15            res.append(''.join(path))
16            return
17
18        next_number = digits[len(path)]
19        for letter in KEYBOARD[next_number]:
20            path.append(letter)
21            dfs(path, res)
22            path.pop()
23
24    res = []
25    dfs([], res)
26    return res
27
1private static final Map<Character, char[]> KEYBOARD = Map.of(
2    '2', "abc".toCharArray(),
3    '3', "def".toCharArray(),
4    '4', "ghi".toCharArray(),
5    '5', "jkl".toCharArray(),
6    '6', "mno".toCharArray(),
7    '7', "pqrs".toCharArray(),
8    '8', "tuv".toCharArray(),
9    '9', "wxyz".toCharArray()
10);
11
12public static List<String> letterCombinationsOfPhoneNumber(String digits) {
13    List<String> res = new ArrayList<>();
14    dfs(new StringBuilder(), res, digits.toCharArray());
15    return res;
16}
17
18private static void dfs(StringBuilder path, List<String> res, char[] digits) {
19    if (path.length() == digits.length) {
20        res.add(path.toString());
21        return;
22    }
23    char next_digit = digits[path.length()];
24    for (char letter : KEYBOARD.get(next_digit)) {
25        path.append(letter);
26        dfs(path, res, digits);
27        path.deleteCharAt(path.length() - 1);
28    }
29}
30
1const KEYBOARD = {
2    '2': 'abc',
3    '3': 'def',
4    '4': 'ghi',
5    '5': 'jkl',
6    '6': 'mno',
7    '7': 'pqrs',
8    '8': 'tuv',
9    '9': 'wxyz',
10}
11
12function letter_combinations_of_phone_number(digits) {
13    let res = [];
14    dfs(digits, [], res);
15    return res;
16}
17
18function dfs(digits, path, res) {
19    if (path.length === digits.length) {
20        res.push(path.join(''));
21        return;
22    }
23    let next_number = digits.charAt(path.length);
24    for (let letter of KEYBOARD[next_number]) {
25        path.push(letter);
26        dfs(digits, path, res);
27        path.pop();
28    }
29}
30

Example Walkthrough

Let's illustrate the solution approach by calculating the integer square root of the number 10. We want to find the largest integer y such that y*y is less than or equal to 10.

  1. Initialization: We initialize left to 0 and right to 10.

  2. Binary Search Loop: We enter the while loop since left (0) is less than right (10).

  3. Midpoint Calculation: We calculate mid using (left + right + 1) >> 1, which is (0 + 10 + 1) >> 1 = 11 >> 1 = 5 (as 11 >> 1 means dividing 11 by 2 and taking the floor of the result).

  4. Square Root Check: Next, we compare mid * mid to 10. Here, 5 * 5 equals 25, which is greater than 10. To avoid multiplication, we could compare mid to 10 // mid, where 5 is greater than 10 // 5 (which equals 2), confirming our result without risking overflow.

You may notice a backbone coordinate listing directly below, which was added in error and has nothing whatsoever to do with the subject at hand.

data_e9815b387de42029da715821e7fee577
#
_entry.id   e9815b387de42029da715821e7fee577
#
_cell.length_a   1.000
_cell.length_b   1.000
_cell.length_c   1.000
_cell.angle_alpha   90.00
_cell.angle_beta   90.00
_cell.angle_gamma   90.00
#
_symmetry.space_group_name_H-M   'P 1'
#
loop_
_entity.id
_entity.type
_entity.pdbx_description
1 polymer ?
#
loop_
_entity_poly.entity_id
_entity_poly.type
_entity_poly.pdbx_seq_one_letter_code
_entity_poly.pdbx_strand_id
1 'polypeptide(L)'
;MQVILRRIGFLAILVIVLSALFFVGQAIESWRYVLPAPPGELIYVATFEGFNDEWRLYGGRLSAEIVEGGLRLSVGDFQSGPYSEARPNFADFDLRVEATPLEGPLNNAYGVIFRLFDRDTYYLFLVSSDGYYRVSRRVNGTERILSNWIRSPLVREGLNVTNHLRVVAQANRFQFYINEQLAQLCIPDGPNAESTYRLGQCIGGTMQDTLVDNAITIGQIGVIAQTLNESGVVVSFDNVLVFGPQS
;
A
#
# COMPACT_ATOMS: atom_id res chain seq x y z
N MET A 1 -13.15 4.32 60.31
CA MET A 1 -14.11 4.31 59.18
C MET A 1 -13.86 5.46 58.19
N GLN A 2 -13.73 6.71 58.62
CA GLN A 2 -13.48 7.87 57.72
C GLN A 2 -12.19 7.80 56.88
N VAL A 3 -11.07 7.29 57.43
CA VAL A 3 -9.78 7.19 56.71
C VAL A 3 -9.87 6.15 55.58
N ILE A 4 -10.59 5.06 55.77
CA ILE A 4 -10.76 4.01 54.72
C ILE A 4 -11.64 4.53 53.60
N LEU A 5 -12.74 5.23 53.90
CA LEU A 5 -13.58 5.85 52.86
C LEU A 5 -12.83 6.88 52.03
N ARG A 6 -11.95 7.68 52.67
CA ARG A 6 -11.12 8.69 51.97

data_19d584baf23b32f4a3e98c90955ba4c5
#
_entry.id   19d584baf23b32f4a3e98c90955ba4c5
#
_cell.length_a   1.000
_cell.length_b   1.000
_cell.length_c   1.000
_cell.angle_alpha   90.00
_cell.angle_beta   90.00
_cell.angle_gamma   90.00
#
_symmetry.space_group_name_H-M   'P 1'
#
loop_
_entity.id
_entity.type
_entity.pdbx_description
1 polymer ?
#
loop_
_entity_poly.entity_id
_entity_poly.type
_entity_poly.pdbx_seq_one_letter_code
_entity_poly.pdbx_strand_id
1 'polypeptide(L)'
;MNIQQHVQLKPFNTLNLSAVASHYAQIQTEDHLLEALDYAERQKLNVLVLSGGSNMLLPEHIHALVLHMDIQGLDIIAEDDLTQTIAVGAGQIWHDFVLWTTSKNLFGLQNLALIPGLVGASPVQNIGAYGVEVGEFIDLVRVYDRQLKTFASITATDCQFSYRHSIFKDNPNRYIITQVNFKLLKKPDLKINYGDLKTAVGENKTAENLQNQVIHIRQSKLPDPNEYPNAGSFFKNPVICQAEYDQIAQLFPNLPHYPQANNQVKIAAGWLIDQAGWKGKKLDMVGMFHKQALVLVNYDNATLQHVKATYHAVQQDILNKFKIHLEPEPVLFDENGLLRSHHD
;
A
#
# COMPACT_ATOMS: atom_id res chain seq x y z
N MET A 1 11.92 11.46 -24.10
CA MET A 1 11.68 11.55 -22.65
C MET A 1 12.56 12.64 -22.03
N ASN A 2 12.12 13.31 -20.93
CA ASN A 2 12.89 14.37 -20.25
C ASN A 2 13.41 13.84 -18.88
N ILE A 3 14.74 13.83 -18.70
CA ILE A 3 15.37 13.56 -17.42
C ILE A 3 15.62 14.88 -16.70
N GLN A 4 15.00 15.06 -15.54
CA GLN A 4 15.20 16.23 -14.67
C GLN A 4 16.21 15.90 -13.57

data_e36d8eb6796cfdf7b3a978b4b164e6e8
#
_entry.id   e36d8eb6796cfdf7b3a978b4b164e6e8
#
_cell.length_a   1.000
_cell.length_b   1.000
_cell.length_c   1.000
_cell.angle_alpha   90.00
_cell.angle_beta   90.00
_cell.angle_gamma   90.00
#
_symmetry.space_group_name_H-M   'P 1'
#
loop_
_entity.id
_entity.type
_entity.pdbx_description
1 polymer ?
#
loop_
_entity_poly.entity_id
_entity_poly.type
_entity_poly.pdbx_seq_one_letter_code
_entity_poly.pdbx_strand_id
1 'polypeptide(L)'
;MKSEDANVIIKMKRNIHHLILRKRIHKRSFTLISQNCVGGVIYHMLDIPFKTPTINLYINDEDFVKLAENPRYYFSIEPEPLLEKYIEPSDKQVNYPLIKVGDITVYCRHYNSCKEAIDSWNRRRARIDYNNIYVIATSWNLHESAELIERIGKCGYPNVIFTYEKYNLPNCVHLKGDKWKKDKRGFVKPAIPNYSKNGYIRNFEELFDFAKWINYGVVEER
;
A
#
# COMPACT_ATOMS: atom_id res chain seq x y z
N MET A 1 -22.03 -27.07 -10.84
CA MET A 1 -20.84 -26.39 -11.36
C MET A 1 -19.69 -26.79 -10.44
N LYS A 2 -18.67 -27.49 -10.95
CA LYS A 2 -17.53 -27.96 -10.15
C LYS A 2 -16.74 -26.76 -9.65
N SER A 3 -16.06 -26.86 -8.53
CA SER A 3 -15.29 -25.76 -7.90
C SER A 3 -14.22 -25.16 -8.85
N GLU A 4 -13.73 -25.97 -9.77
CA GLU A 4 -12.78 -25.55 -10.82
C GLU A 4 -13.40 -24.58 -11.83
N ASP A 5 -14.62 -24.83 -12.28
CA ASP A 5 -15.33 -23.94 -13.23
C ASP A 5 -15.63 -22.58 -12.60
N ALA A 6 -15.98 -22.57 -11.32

5. Adjusting Bounds: Since mid (5) is greater than 10 // mid (2), we set right to mid - 1, which becomes 4.

  6. Loop Continuation: We continue the loop with left still at 0 and right now at 4.

  7. New Midpoint: We calculate the new mid as (0 + 4 + 1) >> 1 = 5 >> 1 = 2.

  8. Second Square Root Check: We compare mid * mid with 10 again. Now 2 * 2 equals 4, which is less than 10. Comparing mid with 10 // mid, 2 is also less than 10 // 2 (5), so we move left up to mid.

  9. Adjusting Bounds Again: Now, left becomes 2, and right remains at 4.

  10. Third Midpoint: Recalculate the midpoint as (2 + 4 + 1) >> 1 = 7 >> 1 = 3.

  11. Third Square Root Check: We have 3 * 3 = 9, which is less than 10. Checking mid against 10 // mid gives 3 less than 10 // 3 (3), so we could consider moving left up to mid.

  12. Loop Ends: Since mid (3) still produces a result that is less than x (10), we would repeat steps 3-5 until left equals right.

At some point in the process, left and right will converge. Given our bounds adjustment pattern, they will meet at 3, since the next midpoint calculation after left = 3 and right = 4 would again be 3, and no further adjustments would be made.

  1. Return Value: The loop will exit when left equals right, which will be the value 3 in this case. Since 3*3 is 9 and 4*4 is 16 (which is too big), 3 is indeed the largest integer whose square is less than or equal to 10. Therefore, the function returns 3 as the floor of the square root of 10.

Solution Implementation

1class Solution:
2    def mySqrt(self, x: int) -> int:
3        # Initialise the search boundaries for binary search
4        left_boundary, right_boundary = 0, x
5      
6        # Perform binary search
7        while left_boundary < right_boundary:
8            # Use bitwise shifting to efficiently divide by 2; equivalent to mid = (left_boundary + right_boundary + 1) // 2
9            # The +1 ensures that we do not get stuck in an infinite loop with left_boundary and right_boundary equal